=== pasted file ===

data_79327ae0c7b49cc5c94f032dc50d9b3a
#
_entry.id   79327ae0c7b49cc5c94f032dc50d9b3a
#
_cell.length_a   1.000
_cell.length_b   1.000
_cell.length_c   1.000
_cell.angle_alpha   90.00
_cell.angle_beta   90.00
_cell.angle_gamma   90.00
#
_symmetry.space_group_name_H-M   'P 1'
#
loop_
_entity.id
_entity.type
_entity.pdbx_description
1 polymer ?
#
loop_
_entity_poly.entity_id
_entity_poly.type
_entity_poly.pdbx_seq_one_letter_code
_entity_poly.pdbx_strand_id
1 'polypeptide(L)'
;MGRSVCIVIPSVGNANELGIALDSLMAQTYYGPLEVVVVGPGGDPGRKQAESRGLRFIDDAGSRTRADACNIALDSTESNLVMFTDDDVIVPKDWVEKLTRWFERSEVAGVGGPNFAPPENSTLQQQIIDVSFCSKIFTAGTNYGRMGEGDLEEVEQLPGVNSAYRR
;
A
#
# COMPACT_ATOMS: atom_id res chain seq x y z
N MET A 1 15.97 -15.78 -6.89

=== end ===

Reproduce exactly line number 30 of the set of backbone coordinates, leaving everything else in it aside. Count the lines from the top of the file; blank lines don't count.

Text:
# COMPACT_ATOMS: atom_id res chain seq x y z